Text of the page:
According to Professor Palazzo, the challenge can be summarized by the following: The way we produce products in the world is not sustainable at the current rate. Even if a company ‘greens up’ its supply chain, that may not be enough to have an impact on a company’s sustainability. There is current concern for the ability to market ‘green’ initiatives on their own. Importantly, there is a need to understand that change is required by those running corporations today. He also added that consumers have routines that are deeply entrenched, thus there is a duty to educate the consumer and transform their mindset for sustainable product creation and a preference for companies that have sustainable production.
Concluded Professor Palazzo: “We cannot continue at our current mode for two billion cars. It is unrealistic. We need a different system…the current one makes us sick. We need to change the way we live today.”
Teaming up can be a good thing, especially when the goal at hand involves significant and disruptive change. That’s what is involved in bringing transportation into an envisioned hydrogen age, a goal for normally petroleum-focused automakers that are working hard toward this zero-emission future. Many automakers have had dynamic hydrogen vehicle development programs in motion for years now, and in some cases decades. Strategic partnering has been a part of this, most notably between auto manufacturers, hydrogen fuel providers, and the federal government
Now, two leading hydrogen vehicle developers – Honda and GM – have agreed to jointly develop next-generation fuel cell systems and hydrogen storage technologies. This partnership will leverage the significant advancements each of the companies has already made in their hydrogen vehicle programs, sharing expertise, common sourcing strategies, and economies of scale. Together they hold more than 1,200 fuel cell patents.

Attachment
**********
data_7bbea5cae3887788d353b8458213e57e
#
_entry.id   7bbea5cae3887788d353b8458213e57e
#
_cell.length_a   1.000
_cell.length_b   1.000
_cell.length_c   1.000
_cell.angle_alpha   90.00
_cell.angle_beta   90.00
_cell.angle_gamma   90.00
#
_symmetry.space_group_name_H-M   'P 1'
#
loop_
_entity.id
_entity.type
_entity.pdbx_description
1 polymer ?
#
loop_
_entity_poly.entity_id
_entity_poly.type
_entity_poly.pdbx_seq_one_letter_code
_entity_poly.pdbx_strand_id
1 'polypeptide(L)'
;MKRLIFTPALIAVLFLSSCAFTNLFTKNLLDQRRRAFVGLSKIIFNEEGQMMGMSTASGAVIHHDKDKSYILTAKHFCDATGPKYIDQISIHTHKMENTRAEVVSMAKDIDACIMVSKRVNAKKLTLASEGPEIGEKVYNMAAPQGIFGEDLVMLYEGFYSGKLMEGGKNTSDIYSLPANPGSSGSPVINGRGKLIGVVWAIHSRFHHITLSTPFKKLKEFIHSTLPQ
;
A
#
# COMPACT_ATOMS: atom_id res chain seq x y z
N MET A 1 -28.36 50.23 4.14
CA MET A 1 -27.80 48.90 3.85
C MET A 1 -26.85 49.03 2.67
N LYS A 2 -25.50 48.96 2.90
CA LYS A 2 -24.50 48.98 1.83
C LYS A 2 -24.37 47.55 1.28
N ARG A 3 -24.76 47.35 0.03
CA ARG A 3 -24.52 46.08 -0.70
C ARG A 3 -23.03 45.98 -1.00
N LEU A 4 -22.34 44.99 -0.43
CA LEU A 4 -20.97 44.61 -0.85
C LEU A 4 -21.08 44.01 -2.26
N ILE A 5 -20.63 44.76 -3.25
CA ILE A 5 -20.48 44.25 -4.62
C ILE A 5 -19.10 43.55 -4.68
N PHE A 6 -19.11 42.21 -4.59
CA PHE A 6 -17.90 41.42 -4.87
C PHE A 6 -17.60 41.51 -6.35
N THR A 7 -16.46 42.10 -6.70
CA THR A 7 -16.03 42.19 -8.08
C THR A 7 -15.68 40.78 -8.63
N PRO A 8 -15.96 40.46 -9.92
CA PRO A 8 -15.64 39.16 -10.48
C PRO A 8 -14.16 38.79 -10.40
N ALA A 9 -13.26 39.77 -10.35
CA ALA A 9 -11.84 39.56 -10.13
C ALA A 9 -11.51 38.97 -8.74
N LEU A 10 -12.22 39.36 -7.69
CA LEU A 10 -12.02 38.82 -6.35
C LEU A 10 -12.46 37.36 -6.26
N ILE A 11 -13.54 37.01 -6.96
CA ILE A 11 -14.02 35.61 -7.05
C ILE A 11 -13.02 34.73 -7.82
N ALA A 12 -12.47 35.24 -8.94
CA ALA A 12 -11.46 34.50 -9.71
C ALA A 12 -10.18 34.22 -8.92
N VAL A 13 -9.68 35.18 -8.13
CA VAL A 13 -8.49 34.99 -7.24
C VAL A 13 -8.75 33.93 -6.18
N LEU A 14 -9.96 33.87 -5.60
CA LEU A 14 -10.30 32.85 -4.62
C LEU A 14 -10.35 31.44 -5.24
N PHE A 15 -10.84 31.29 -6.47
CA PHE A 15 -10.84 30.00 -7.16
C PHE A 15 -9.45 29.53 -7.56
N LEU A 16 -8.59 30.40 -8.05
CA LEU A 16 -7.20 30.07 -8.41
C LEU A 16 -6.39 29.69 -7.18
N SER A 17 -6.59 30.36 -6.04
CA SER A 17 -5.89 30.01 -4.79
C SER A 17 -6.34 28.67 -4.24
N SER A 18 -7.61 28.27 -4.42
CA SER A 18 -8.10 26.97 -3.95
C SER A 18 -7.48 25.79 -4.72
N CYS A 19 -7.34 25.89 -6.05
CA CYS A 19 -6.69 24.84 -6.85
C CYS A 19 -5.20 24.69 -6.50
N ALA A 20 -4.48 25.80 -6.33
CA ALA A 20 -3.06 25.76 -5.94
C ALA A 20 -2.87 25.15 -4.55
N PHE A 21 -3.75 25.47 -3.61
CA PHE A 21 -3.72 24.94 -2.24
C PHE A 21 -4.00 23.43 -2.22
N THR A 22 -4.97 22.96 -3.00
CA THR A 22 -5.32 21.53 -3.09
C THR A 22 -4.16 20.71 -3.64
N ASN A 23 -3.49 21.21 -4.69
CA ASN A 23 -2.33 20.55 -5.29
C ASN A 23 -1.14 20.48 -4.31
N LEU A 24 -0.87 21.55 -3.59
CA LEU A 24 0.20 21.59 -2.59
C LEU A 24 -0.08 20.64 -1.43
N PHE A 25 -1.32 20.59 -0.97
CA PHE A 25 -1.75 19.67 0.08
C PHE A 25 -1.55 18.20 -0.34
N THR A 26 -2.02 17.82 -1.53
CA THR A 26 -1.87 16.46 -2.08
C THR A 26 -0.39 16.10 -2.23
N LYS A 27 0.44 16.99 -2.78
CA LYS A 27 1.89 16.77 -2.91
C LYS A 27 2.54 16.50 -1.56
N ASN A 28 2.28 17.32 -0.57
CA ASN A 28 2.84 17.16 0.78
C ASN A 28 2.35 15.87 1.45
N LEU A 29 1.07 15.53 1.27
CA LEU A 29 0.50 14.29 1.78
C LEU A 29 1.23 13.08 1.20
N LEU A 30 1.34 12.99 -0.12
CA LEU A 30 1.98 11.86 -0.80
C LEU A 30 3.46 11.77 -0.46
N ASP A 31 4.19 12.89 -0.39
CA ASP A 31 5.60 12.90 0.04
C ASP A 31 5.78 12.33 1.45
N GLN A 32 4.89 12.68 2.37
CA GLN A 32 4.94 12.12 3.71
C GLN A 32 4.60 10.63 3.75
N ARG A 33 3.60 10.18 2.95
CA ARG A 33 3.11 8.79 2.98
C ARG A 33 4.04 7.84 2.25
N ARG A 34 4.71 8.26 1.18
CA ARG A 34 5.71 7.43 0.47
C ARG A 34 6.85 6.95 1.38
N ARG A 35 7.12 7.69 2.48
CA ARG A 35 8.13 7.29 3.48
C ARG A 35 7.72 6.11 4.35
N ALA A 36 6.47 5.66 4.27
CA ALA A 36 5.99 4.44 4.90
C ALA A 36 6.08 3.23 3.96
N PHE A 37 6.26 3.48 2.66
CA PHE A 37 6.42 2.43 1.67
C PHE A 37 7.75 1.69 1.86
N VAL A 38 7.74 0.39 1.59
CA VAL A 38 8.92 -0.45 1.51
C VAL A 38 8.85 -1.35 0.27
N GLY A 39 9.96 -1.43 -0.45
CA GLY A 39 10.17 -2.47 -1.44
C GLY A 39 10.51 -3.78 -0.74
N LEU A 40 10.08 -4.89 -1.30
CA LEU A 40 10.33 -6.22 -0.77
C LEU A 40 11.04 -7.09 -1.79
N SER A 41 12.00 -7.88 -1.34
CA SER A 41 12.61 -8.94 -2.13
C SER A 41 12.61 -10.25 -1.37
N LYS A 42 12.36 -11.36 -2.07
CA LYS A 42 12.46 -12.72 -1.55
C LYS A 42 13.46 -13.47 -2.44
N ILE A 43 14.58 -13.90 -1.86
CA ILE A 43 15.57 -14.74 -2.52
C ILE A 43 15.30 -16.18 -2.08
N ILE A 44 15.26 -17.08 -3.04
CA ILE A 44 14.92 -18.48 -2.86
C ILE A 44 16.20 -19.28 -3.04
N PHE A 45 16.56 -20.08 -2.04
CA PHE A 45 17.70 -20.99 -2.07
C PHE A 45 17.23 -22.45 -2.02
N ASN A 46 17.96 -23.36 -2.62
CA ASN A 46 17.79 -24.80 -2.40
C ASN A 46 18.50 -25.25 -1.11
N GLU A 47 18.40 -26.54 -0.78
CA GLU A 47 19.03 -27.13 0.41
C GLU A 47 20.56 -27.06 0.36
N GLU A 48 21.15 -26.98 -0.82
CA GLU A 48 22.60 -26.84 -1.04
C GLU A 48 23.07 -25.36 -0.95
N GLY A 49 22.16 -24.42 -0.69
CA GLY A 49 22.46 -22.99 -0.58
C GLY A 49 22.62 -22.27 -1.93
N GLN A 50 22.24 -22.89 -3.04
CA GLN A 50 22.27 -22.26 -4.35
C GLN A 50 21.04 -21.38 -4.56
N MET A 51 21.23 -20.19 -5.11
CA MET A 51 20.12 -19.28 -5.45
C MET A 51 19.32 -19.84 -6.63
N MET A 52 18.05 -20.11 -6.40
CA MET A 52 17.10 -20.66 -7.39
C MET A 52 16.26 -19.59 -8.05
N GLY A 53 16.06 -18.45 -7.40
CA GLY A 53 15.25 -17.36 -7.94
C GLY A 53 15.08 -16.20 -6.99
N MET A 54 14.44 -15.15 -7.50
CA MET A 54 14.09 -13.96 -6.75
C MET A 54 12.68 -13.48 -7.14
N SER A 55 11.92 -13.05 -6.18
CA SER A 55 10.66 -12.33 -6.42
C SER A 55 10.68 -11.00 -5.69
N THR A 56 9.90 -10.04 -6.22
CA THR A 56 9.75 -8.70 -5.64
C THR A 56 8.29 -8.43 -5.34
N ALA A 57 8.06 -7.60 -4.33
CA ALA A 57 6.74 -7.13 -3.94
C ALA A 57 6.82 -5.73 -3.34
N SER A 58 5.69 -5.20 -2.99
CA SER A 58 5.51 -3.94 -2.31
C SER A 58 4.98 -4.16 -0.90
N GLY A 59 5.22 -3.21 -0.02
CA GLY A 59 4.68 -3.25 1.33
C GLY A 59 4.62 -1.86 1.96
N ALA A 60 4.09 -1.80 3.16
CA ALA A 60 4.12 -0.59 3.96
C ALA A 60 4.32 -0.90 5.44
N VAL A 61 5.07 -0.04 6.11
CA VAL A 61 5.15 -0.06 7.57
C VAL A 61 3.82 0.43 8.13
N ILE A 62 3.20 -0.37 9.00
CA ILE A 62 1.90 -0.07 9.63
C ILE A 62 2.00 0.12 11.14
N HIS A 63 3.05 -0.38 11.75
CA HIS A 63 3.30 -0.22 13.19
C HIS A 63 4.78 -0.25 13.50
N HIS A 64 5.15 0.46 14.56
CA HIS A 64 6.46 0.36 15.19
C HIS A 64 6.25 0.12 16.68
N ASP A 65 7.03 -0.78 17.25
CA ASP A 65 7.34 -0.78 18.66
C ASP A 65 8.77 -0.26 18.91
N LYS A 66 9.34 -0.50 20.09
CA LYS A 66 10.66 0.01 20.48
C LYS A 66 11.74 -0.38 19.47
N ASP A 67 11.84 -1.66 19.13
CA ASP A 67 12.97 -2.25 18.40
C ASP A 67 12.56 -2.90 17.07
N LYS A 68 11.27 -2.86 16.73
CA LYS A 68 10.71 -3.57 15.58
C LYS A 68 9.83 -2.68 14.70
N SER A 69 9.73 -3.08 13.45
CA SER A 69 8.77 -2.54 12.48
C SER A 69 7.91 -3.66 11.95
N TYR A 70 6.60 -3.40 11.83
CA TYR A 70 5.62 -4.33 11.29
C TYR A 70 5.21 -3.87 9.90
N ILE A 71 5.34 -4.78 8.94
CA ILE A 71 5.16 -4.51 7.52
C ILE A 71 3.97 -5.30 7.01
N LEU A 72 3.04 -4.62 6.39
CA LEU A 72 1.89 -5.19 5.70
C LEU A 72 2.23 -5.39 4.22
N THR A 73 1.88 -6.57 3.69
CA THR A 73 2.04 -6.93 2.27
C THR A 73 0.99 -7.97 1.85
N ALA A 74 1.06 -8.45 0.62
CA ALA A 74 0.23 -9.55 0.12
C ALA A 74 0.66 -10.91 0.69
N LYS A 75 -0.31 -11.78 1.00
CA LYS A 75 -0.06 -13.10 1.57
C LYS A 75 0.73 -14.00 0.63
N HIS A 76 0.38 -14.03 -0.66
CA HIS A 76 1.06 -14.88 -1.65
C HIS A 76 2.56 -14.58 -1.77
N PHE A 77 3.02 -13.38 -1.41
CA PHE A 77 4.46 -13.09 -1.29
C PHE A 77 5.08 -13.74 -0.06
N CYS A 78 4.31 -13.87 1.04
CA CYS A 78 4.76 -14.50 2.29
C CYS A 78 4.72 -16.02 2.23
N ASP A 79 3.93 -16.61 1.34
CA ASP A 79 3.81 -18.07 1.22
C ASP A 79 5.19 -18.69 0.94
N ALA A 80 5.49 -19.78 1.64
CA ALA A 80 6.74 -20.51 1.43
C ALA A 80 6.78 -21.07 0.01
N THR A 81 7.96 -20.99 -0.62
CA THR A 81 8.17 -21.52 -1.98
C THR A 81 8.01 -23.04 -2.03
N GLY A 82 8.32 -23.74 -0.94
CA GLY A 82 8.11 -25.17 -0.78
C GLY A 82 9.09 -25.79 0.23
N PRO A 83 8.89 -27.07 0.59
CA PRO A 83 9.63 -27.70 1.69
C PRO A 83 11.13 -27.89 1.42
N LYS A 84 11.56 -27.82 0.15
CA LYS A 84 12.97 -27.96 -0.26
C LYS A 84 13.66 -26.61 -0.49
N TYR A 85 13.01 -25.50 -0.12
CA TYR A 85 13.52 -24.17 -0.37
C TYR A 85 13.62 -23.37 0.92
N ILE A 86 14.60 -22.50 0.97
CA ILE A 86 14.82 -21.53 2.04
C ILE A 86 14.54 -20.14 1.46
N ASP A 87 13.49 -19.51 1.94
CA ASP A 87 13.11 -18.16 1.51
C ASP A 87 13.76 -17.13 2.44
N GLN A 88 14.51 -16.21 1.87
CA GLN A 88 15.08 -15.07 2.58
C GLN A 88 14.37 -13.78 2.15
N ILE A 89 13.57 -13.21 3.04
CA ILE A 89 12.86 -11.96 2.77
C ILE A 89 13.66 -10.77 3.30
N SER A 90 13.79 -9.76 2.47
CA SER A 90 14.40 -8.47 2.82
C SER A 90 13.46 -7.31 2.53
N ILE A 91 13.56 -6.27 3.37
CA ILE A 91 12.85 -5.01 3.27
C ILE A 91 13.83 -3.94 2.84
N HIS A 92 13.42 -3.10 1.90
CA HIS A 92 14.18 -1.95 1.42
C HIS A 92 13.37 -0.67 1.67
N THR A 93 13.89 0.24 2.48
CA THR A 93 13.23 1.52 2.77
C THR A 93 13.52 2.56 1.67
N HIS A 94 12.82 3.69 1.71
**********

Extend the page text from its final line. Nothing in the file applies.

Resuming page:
Each automaker has also shown significant progress in putting hydrogen fuel cell vehicles on the road. GM, for instance, launched its ‘Project Driveway’ fuel cell demonstration fleet in 2007, placing 119 fuel cell vehicles in fleet service and accumulating three million miles along the way. Honda began leasing its FCX fuel cell hatchback in 2002 and then developed its very sophisticated FCX Clarity limited production sedan, which has been leased to select consumers in the U.S.
How this will influence Honda’s plan to launch a successor of its FCX Clarity in the U.S. and Japan in 2015 remains to be seen, or GM’s as-yet unannounced timeline for introducing its first production fuel cell vehicle to the market. What we do know is this new alliance is aiming at creating an advanced and more capable next-generation fuel cell system that will also be more affordable than those available today, plus improved hydrogen storage technologies, with an eye toward the 2020 time frame.
Virtually every PEV manufacturer has developed apps for mobile devices allowing remote access for monitoring charge status, initiating charging, pre-heating and pre-cooling interiors, locating charging stations, and much more.
General Motors is basing its remote PEV access on the well-established OnStar system. In one example, Chevy Volt owners can manage vehicle charging, including the option to charge during off-peak hours through the OnStar RemoteLink Mobile App.
The 2014 Chevy Spark EV will also come with the Spark EV Waypoint tab integrated into the RemoteLink app. The aim is to help reduce the range anxiety experienced by some battery electric vehicle drivers.
When a destination is selected, the app will determine whether the destination is within the range of a single charge based on the distance and battery state-of-charge. If not, the app will plot a waypoint route with recommended charging stations along the route.
In some cases the trip may not be possible because the destination is beyond the vehicle’s range and no waypoint charging stations are available along the route. The app tells a driver how long the trip will take including charging time at each waypoint. In addition to mobile devices, waypoint routing will be available on GM Owner Center, allowing directions to be sent online to a vehicle.
The next step is the Park-Tap-Charge app that’s currently in prototype stage. Here, when EV drivers tap their smartphone against a charging station, the device will automatically show payment options that, once accepted, will initiate charging.
Prior to accepting payment, the app will show the hourly rate of charging, estimated time for a full charge, and estimated full-charge cost. The app uses Near Field Communication technology for contactless payment that’s already used in smartphones.